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Wait, I thought internal comm WAS PR

cafe.jpegI listened to a great interview with Peter Vogt from eBay about internal communications hosted by the (in)famous Lee Hopkins pushed through the Comms Cafe podcast recently. I know that Lee is huge on internal communications and I appreciate his passion for proper communications. The interview was excellent, Peter having some great things to say about his experiences with Microsoft and eBay. Fascinating stuff. You should all check it out.

There was, however, one thing I took issue with. Now, I’m not sure how people define public relations in general, but I have my own thoughts and ideas. In fact, I’m rather passionate about my views of PR. I tend to look at PR as a parent phrase for all kinds of communication. I’ve felt this way for many, many years. The one thing that does shake my beliefs a little bit is how few of the broad spectrum of PR colors one gets to use on a daily, or even, job-related basis.

I mean, if you pitch products 50 hours a week to consumer rags, chances of you viewing issues management as part of your PR job are slim. If you comb through the minutae of details of investor relations tactics 5.5 days a week, you’re not going to understand how media training really fits into your job description. And it might not. And you shouldn’t expect it to. But just because I don’t do something often or ever doesn’t make it foreign to my field. If I’m a chef, just because I only boiled lobster and roasted chicken today doesn’t mean that suddenly grilling steaks is no longer cooking. Follow me? So I don’t frequently handle crises, but I would expect to know more about what to do if a client were to call with an issue then he would. Because I was trained, you see, as a public relations professional.

So imagine my surprise when, while wrapping up this delightful interview, Vogt said something that confused me and left me wondering if I should go back and relisten to the entire interview.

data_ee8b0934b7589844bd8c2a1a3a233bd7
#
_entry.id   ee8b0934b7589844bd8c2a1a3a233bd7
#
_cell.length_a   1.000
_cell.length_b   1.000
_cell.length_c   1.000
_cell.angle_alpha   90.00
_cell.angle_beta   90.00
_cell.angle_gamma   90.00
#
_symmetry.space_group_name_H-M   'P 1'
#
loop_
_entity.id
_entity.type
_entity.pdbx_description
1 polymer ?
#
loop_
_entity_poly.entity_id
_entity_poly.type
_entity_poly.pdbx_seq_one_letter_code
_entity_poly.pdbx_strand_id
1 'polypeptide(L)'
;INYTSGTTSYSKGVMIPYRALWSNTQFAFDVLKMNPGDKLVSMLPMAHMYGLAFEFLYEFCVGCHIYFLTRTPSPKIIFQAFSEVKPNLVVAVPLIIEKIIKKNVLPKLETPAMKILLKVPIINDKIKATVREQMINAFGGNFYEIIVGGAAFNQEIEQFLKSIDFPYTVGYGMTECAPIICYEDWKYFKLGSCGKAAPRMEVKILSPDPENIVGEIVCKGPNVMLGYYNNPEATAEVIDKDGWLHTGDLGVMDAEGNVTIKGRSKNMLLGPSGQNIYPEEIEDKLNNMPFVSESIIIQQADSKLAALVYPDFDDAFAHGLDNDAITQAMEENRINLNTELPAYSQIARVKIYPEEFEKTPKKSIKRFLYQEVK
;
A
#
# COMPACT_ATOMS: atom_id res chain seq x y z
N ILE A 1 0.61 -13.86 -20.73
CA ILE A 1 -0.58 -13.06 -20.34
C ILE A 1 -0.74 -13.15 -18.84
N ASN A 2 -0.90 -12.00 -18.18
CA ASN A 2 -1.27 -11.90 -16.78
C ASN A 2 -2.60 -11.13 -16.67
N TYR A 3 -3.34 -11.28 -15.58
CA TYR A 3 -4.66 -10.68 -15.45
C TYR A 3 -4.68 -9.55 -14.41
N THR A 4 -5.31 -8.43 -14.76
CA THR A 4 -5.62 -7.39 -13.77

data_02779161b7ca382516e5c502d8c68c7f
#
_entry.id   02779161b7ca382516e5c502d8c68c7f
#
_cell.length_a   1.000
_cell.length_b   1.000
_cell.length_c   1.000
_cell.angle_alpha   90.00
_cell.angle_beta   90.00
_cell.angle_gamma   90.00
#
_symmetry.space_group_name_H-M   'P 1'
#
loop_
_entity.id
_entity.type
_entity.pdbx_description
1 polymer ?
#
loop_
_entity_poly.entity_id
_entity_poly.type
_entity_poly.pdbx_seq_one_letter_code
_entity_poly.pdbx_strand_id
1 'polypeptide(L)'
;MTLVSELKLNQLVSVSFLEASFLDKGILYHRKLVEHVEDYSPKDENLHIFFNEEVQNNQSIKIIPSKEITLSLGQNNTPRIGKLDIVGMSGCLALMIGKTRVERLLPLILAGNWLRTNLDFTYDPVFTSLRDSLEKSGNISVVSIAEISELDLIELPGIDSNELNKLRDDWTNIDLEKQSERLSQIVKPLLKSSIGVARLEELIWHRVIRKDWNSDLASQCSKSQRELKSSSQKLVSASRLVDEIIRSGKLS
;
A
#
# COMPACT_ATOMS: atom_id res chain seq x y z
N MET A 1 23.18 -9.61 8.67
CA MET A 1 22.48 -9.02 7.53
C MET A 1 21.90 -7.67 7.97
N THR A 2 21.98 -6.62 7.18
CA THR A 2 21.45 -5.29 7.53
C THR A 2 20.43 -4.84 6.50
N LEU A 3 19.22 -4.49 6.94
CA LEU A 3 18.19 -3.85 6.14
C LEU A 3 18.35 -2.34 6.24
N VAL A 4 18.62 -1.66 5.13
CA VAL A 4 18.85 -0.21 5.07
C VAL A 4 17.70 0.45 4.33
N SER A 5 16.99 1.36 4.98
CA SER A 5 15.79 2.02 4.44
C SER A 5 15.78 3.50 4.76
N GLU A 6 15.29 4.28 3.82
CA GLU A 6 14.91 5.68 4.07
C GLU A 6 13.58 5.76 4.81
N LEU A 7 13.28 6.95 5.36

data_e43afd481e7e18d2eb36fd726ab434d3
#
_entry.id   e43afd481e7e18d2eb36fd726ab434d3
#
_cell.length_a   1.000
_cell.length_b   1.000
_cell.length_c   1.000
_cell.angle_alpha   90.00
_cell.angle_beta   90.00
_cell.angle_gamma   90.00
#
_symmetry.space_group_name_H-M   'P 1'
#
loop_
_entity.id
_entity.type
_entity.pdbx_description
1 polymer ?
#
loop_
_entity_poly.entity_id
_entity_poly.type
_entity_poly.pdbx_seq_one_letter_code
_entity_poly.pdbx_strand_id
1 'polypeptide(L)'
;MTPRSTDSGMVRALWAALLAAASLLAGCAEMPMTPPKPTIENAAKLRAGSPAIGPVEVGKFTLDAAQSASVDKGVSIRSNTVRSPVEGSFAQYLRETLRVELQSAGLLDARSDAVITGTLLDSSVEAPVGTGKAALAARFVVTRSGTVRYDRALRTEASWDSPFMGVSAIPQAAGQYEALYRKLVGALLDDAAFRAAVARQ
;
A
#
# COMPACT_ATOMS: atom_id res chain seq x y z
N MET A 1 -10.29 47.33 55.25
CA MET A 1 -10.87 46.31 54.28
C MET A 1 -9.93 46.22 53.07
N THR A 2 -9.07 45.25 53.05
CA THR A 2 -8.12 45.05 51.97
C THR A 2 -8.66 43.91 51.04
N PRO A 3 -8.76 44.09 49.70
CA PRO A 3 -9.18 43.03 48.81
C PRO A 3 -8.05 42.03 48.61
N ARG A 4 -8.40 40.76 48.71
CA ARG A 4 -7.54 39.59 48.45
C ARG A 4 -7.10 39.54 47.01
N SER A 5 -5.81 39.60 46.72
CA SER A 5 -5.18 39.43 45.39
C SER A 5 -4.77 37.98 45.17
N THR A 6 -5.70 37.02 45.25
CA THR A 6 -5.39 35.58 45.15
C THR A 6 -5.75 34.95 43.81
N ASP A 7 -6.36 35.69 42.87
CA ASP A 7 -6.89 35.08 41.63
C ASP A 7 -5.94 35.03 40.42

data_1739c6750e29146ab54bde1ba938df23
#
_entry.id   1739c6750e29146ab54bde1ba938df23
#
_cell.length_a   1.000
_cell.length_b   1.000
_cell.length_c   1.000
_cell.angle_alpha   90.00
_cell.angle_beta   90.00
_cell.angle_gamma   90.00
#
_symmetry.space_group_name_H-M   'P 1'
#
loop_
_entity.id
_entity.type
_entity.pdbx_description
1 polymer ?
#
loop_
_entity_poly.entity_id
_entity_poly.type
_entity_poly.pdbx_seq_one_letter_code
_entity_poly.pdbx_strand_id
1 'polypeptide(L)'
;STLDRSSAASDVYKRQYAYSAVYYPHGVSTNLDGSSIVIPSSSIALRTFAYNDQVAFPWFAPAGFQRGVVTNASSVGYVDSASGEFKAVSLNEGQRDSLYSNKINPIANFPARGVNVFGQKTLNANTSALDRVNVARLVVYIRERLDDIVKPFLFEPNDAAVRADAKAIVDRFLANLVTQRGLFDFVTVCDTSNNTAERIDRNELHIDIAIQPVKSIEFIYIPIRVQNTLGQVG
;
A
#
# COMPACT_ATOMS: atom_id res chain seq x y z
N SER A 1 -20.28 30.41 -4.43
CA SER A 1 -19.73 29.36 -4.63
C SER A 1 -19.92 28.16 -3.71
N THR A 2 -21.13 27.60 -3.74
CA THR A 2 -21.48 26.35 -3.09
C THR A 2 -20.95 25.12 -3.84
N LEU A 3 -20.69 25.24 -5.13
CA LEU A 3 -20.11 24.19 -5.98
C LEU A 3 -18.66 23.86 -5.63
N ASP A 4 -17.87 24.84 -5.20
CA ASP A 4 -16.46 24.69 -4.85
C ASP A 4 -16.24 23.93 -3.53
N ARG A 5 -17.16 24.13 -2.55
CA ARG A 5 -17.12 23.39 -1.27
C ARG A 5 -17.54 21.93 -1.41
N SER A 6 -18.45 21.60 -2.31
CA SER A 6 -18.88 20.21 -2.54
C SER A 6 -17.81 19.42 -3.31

Peter, who has a degree in public relations, said, “I actually did quite a bit of PR work with my internal communications here and there… but I always found that internal communications actually had the opportunity to really make a difference in many ways, and that when done well it can be the true leader, it can lead the change rather than PR leading the change.”

Oh, internal comms can lead corporate change differently, and sometimes better than having PR lead the change? Excuse me while I ask this one simple question: what are you talking about?

When he said it, I nearly drove off the road (incidentally, I was actually driving when I listened to this podcast). To me, that phrase is akin to saying “I would never let my sister say that, but certainly one of my siblings could” or “I really hate roses, but I enjoy flowers of all kinds.” Internal communications is a subset of public relations!

Let’s break it down. Employees are internal audiences. Internal audiences are a public of an organization. Public relations is the management function that builds two-way relationships with various publics. Internal communications would be public relations to – gasp – internal audiences!

There, now while I hop down off my soap box, will someone explain to me what he meant?


6 Responses

  1. Some people argue that internal communications is more of a subset of human resources than public relations…..or a bit of both.

    But why a person with a background in PR would believe that internal communications is something separate all together….I do not know.